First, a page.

Translanguaging on trial: Immediate versus mediated performance in the legal process

Katrijn Maryns (Universiteit Gent)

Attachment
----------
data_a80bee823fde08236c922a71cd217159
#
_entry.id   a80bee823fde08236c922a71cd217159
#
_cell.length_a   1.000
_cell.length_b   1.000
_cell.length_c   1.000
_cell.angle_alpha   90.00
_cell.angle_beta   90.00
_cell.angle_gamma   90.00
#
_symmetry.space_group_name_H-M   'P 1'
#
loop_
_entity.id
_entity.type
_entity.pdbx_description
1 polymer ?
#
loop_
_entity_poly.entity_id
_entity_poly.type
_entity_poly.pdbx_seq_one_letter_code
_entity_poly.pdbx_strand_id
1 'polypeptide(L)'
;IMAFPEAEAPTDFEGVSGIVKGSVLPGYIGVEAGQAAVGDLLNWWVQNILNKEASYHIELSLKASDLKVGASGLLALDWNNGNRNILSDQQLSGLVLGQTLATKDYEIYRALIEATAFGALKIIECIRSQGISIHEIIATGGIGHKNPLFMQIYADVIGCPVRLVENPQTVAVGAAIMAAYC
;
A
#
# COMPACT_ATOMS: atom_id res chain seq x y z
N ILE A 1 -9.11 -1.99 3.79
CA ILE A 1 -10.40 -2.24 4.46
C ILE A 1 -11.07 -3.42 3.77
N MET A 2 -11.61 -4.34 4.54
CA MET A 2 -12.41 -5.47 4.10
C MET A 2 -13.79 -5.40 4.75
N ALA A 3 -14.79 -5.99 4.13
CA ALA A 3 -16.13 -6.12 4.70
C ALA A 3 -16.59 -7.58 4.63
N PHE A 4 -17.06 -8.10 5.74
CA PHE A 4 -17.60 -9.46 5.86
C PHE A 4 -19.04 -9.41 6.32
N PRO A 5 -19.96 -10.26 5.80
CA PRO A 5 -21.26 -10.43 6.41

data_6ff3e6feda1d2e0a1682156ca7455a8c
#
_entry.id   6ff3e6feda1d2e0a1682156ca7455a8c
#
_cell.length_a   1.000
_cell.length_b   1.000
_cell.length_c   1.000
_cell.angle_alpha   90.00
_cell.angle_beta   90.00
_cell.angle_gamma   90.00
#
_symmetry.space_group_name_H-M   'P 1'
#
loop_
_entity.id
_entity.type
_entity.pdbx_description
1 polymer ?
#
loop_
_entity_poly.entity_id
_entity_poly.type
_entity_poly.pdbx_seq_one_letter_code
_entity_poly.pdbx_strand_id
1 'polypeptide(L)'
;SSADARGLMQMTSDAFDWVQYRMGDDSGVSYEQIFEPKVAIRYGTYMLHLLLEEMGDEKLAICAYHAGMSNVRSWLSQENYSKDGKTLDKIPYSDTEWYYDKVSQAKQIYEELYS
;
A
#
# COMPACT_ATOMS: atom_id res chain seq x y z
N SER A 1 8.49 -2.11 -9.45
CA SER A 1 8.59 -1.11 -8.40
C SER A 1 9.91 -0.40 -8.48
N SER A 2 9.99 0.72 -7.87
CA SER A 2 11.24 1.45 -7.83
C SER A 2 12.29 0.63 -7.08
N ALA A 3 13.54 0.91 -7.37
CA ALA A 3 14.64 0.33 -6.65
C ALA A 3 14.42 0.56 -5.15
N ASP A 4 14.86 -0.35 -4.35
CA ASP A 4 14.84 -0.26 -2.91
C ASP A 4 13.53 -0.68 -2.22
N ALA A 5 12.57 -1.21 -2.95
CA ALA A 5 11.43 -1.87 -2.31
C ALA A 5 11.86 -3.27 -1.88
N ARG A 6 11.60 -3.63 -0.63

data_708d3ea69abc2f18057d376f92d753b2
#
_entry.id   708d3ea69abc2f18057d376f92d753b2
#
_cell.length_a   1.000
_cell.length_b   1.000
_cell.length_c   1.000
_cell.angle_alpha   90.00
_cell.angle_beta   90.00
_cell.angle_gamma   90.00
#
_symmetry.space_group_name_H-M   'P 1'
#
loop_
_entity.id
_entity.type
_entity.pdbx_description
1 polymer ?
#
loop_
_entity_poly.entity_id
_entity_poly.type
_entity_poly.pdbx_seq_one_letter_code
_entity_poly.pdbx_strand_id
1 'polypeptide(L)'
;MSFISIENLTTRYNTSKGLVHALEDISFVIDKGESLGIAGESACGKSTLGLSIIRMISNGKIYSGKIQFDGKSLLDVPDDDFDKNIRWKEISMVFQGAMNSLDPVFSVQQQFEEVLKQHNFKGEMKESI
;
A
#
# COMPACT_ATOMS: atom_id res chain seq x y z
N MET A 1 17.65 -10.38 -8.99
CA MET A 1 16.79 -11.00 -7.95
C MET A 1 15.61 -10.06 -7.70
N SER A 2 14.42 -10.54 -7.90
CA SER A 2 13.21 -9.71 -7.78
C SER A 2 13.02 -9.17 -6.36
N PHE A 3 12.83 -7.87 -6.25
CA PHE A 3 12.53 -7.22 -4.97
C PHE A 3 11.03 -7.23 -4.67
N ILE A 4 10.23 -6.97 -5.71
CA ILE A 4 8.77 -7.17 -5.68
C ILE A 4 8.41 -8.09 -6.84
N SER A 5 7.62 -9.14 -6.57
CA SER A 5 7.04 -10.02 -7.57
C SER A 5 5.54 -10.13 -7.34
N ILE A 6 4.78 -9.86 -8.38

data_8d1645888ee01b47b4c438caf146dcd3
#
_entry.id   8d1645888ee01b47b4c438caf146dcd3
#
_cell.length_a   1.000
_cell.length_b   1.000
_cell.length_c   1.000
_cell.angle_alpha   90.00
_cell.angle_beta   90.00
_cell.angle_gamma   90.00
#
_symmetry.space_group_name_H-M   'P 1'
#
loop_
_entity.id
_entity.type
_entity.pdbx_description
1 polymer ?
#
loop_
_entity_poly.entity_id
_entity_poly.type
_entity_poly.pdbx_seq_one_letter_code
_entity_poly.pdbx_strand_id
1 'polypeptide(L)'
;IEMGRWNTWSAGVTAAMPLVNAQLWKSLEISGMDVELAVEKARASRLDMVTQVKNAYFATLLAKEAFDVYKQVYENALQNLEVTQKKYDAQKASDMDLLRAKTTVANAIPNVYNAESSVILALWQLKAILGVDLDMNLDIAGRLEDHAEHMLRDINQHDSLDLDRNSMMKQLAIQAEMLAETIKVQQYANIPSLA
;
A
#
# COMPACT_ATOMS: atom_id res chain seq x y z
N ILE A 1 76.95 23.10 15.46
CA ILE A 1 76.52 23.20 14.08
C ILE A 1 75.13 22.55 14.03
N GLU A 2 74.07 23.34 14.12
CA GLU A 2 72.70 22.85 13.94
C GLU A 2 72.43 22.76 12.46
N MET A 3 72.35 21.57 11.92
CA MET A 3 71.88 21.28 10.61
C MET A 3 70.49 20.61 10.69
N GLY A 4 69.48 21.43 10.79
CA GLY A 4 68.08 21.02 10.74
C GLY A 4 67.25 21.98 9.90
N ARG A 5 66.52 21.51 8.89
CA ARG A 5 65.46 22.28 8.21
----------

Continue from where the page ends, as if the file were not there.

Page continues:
Current language regulations and policy responses to increasing minority participation in the legal process are premised on the idea that the interests of linguistic minority speakers are best served if they express themselves in their native language through an interpreter. This principle, which assumes full monolingual competence on the part of the speakers, poses a particular challenge to the more flexible forms of multilingualism progressively encountered in legal practice. Analysis of the testimony of a Serbian witness in a murder trial at the Assize Court of Antwerp demonstrates that the efficacy of multilingual communication is not merely conditioned by the participants’ language resources and abilities, but also largely contingent on the status of the discourse and the functions it has to serve in the given context. It is argued that while in some settings, the risk of loss of accuracy outweighs the potential benefit of immediate communication between client and institution, the value of immediate performance may also counterbalance considerations of linguistic fluency and detail.